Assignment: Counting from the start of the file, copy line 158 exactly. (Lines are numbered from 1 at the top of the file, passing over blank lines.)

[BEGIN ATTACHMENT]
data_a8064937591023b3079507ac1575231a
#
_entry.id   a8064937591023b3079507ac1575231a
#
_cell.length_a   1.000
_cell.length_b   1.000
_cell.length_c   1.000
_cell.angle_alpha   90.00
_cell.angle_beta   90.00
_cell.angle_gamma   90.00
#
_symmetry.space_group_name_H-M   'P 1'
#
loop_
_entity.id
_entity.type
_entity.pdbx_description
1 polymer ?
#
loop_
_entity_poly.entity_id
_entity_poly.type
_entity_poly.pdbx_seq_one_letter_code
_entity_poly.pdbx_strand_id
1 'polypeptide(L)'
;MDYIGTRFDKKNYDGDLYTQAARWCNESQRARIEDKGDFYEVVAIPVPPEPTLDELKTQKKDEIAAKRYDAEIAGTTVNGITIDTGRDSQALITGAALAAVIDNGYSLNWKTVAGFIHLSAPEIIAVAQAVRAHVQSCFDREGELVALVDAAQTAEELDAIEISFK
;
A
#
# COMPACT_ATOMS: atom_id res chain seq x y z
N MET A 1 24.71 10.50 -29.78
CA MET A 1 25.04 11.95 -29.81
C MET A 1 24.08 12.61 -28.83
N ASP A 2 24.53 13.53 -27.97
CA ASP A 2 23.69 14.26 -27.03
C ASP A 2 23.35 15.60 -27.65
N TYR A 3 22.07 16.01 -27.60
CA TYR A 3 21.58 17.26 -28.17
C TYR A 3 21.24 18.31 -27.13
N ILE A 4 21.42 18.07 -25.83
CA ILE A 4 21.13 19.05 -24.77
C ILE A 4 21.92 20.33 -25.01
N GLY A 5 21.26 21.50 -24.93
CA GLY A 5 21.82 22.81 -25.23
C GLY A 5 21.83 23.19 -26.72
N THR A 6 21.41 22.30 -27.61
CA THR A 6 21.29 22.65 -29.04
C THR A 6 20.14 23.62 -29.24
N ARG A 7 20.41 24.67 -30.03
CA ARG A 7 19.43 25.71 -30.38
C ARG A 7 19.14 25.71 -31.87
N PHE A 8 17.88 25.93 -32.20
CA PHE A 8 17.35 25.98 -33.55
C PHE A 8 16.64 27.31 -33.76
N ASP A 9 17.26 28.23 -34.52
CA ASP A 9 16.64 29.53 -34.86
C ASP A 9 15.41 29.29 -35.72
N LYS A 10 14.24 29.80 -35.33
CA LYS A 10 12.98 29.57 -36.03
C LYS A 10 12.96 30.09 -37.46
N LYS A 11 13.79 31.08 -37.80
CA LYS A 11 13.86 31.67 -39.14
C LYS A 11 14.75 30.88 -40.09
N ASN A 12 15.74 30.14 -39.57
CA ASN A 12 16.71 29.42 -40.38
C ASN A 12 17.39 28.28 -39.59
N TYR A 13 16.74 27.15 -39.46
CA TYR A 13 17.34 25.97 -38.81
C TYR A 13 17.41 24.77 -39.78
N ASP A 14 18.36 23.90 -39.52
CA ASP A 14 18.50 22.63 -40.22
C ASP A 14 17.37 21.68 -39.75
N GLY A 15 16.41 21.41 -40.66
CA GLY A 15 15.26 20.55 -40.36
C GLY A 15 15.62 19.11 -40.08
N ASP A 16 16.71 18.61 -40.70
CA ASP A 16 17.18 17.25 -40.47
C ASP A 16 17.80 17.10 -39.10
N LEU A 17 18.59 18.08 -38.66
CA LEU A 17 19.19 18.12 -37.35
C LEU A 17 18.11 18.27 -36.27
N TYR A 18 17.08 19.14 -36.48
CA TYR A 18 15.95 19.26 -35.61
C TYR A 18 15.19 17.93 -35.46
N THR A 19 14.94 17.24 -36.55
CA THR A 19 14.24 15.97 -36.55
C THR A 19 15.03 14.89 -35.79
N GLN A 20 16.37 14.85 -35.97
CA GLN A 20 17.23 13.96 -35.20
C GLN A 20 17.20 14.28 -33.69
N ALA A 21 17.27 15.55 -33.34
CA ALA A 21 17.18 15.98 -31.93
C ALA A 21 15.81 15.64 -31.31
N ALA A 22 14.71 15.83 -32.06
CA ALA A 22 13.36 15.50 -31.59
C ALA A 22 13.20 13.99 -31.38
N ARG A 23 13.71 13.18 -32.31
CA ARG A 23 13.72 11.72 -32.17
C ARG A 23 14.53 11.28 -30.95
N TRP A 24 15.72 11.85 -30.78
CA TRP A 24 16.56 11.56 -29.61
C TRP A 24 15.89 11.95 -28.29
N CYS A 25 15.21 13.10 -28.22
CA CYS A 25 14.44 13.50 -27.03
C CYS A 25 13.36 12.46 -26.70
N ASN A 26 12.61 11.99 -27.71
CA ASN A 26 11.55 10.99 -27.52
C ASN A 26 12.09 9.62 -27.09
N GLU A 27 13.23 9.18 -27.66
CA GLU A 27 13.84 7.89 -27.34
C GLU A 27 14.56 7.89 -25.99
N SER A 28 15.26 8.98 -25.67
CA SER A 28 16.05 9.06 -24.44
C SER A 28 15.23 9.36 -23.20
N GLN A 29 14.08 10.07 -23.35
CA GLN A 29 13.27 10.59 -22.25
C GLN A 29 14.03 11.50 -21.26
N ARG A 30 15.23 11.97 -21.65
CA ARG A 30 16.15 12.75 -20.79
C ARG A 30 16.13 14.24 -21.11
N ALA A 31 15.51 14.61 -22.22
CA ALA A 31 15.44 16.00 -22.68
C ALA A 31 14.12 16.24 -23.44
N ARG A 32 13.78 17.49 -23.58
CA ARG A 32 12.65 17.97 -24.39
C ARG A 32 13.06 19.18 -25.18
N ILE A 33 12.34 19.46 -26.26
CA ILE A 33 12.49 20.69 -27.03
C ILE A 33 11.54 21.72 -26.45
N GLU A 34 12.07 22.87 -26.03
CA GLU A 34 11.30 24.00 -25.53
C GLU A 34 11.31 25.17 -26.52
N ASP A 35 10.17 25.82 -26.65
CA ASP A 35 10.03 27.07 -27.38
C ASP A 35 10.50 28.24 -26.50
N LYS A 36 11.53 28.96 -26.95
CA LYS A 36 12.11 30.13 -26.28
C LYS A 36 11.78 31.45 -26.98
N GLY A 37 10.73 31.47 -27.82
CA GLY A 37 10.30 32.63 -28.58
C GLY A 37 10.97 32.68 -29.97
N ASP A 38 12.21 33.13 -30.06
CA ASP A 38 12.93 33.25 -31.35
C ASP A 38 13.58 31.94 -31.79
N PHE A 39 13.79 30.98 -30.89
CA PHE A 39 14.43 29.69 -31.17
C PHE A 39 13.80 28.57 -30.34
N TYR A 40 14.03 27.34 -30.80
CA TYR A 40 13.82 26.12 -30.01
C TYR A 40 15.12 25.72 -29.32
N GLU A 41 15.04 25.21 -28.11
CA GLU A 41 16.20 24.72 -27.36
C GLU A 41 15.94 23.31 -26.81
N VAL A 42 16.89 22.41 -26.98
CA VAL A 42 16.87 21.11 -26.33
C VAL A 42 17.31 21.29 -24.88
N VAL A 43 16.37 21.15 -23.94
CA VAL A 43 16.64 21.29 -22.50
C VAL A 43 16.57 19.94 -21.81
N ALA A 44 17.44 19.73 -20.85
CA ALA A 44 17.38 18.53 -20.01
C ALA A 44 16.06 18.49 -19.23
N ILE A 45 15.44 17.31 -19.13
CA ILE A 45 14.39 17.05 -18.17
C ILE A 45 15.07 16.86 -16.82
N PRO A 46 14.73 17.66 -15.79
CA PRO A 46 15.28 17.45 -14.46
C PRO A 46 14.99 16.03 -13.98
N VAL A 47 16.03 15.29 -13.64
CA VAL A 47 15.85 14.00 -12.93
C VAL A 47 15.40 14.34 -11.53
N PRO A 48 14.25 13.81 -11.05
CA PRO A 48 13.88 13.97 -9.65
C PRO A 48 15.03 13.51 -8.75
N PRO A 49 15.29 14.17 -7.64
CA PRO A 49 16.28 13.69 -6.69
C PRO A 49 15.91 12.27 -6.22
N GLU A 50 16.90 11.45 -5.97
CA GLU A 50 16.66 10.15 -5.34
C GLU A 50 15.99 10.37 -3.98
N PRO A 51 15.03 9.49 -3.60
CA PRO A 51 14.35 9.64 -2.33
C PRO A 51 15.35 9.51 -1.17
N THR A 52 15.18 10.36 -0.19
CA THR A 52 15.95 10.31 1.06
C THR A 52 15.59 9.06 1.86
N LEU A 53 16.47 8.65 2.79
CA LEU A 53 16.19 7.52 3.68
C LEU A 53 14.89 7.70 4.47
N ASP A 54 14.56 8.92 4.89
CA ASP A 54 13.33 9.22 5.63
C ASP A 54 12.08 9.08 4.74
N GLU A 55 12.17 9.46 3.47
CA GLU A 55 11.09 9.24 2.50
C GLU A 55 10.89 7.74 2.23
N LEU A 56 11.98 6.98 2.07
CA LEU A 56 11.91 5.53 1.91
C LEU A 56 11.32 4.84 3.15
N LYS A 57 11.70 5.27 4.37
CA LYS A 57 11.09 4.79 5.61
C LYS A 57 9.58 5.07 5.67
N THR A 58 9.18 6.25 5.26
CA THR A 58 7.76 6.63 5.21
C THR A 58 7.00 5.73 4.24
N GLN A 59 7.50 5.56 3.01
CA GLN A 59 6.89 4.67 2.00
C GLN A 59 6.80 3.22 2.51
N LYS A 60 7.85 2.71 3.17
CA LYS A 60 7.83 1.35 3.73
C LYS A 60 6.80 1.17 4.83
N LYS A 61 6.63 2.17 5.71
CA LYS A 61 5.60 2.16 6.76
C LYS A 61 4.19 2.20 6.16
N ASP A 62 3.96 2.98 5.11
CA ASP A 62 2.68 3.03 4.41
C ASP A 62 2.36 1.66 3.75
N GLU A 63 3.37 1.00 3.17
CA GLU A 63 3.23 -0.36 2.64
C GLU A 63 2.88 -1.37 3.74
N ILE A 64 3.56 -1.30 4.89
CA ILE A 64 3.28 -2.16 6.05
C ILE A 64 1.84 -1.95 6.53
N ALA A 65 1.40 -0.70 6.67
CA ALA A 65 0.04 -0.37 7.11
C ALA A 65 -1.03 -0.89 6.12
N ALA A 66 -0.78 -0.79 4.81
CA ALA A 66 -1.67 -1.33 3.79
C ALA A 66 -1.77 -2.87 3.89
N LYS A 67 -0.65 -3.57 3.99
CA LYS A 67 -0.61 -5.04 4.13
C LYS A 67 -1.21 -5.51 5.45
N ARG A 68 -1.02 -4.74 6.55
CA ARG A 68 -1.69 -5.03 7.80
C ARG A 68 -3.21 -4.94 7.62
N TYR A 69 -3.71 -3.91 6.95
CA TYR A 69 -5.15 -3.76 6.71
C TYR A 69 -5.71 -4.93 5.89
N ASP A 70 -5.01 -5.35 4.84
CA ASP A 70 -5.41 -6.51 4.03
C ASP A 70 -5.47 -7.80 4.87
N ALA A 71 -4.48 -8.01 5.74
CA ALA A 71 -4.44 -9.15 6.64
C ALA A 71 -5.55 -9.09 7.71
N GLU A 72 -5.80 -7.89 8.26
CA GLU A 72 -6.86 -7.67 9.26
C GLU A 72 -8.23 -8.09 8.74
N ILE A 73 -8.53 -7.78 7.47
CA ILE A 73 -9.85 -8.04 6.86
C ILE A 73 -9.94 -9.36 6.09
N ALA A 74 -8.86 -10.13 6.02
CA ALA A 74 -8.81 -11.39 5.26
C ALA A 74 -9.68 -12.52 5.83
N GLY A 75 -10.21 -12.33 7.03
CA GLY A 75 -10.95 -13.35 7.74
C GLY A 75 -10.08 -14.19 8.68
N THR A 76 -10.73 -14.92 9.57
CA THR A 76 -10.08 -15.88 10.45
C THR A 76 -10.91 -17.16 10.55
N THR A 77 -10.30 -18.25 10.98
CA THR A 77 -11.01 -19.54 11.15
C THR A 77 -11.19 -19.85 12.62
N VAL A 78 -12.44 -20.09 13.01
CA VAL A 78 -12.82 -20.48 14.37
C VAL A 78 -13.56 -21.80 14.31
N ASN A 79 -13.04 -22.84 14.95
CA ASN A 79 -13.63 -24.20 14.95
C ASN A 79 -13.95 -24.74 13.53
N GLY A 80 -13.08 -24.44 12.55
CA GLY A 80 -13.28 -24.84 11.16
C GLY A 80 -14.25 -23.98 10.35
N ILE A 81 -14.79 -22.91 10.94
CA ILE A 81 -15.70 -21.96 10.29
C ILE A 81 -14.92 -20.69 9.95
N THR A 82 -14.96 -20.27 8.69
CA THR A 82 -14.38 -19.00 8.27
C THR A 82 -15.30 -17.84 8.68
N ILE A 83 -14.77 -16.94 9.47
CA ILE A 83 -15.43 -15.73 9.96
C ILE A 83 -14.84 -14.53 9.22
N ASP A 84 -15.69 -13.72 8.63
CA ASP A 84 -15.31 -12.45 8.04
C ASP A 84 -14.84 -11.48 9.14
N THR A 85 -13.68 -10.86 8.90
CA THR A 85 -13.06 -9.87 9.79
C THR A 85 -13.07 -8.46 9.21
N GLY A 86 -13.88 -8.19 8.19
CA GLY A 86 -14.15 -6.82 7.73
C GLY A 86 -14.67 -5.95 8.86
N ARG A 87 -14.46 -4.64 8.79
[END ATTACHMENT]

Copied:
CA VAL A 43 16.64 21.29 -22.50